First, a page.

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Exclusive: Mexican soccer federation warns refs may halt play if fans use anti-gay slur

Mexico's Jose Esquivel heads the ball while challenged by the United States' Djordje Mihailovic
Mexico’s Jose Esquivel heads the ball challenged by the United States’ Djordje Mihailovic during a CONCACAF Olympic qualifying match in Guadalajara, Mexico, on March 24.
(Fernando Llano / Associated Press)

The Mexican soccer federation has for years asked its fans to refrain from using a wildly popular anti-gay chant, both during games of the domestic Liga MX and internationally when the country’s national team was playing. Now it’s getting some high-powered help from FIFA, the world governing body for soccer.

Nearly two years ago, FIFA approved a disciplinary code that allows referees to end matches if fans use chants or display behavior deemed to be homophobic or racist. However, because of COVID-19, Mexico’s national team has played few games in front of fans since the rules were adopted.

But when the team returns to the field May 29 to face Iceland in Arlington, Texas, Yon de Luisa, the Mexican federation’s president, said the new code will be strictly enforced. The game, Mexico’s first in the U.S. in 20 months, will also be the first of as many as 14 games El Tri will play in the U.S. this year, a schedule that includes friendlies, the four-team Nations League finals, the CONCACAF Gold Cup and World Cup qualifying.

“There’s a couple of campaigns,” De Luisa said. “The first one is letting [fans] know the possible consequences. And the second one is letting our fans know that this is not the behavior, this is not the image, that we want to show from Mexico.”

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Members of Pasión 1927, a Los Angeles-based fan group of the Mexican national soccer team, share their thoughts on a popular chant that is widely considered homophobic.

The FIFA guidelines involve a three-step process. At the first offense, officials are to stop the match and request a public-service announcement calling on spectators to cease the discriminatory behavior. If the behavior continues, the match can be halted again and the players can be sent to their locker rooms.

If play is halted a third time, officials are instructed to abandon the match. In addition, fans identified by security or other spectators as having used the chant can be ejected from the stadium.

The federation, along with Soccer United Marketing, which promotes Mexico’s games in the U.S., will be releasing educational social-media posts in specific markets ahead of the upcoming matches.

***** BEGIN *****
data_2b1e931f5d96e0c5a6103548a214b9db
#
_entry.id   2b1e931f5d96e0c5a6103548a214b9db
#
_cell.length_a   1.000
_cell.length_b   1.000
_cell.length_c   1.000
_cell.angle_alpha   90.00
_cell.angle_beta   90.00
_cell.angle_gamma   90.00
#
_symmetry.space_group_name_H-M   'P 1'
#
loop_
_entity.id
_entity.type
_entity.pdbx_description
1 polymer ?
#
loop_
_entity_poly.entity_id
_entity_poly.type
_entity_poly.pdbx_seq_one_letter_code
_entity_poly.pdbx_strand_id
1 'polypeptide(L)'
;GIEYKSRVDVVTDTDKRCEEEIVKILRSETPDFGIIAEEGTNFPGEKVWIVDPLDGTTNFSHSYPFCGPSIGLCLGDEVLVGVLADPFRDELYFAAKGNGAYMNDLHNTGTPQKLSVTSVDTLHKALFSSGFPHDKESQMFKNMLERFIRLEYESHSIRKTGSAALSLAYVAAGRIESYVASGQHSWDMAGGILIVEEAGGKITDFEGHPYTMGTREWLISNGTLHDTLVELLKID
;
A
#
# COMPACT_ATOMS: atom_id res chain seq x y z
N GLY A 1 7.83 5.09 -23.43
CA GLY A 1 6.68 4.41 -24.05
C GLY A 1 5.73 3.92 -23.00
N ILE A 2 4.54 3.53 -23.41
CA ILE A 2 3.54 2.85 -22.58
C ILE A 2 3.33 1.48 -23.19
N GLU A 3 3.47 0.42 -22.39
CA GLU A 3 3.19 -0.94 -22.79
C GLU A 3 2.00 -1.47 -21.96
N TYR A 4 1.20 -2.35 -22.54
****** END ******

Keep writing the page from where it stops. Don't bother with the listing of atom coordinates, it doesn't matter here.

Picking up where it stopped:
“This time is different because of the changes with the FIFA disciplinary code,” De Luisa said. “This time the sanctions are for real.”

They’ve been begged by star players to stop it, fined repeatedly, and threatened with dramatic sanctions that could hurt their national team’s chances in the World Cup.

The procedures have been in use in Liga MX games for about 18 months and the results have generally been positive, De Luisa said. But the chant returned briefly during Mexico’s games at the Olympic qualifying tournament in Guadalajara in March.

In a competitive game, continued use of the chant could result in a forfeiture while the abandonment of a friendly match, such as the one with Iceland, could cost a team valuable points in the FIFA world rankings, which help determine seeding for tournaments such as the World Cup.

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Mexico is currently ranked 11th in the world.

In the past, FIFA fined national teams over their fans’ persistent use of the chant. Mexico, for example, was fined nine times during qualifying for the 2018 World Cup — the Mexican federation appealed some of those penalties. Fifteen other national federations were also fined by FIFA over their fans’ use of homophobic cheers during World Cup qualifying four years ago, but the fines were so small they had little effect.

MLS suspends Galaxy’s Sebastian Lletget for two games after review of his use of a homophobic slur in video posted on social media.

When the chant returned during Mexico’s tournament opener in Russia, FIFA threatened to ban Mexican fans from the World Cup and the behavior stopped.

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The origins of the chant are hazy, but it is believed to date to a Mexican club match in 2007 and is generally used when the opposing goalkeeper makes a goal kick. There is vigorous debate over whether the chant is offensive since the offending word is said to have many meanings in Spanish, one of which is a derogatory slur used to demean gay men.

De Luisa said that conversation is meaningless.

“It’s not the intention with which you shout or with which you chant. It’s how the other [people] receive it,” he said. “If anybody feels it’s a discriminatory act, then it is not something that we should include in a conversation. That is no longer a debate. If it is discriminatory, we should avoid it.”

Earlier this spring, Galaxy midfielder Sebastian Lletget was suspended for two games by MLS after he posted a video to Instagram in which used the same offensive term during a playful exchange with a teammate. Lletget quickly took down the video and apologized.


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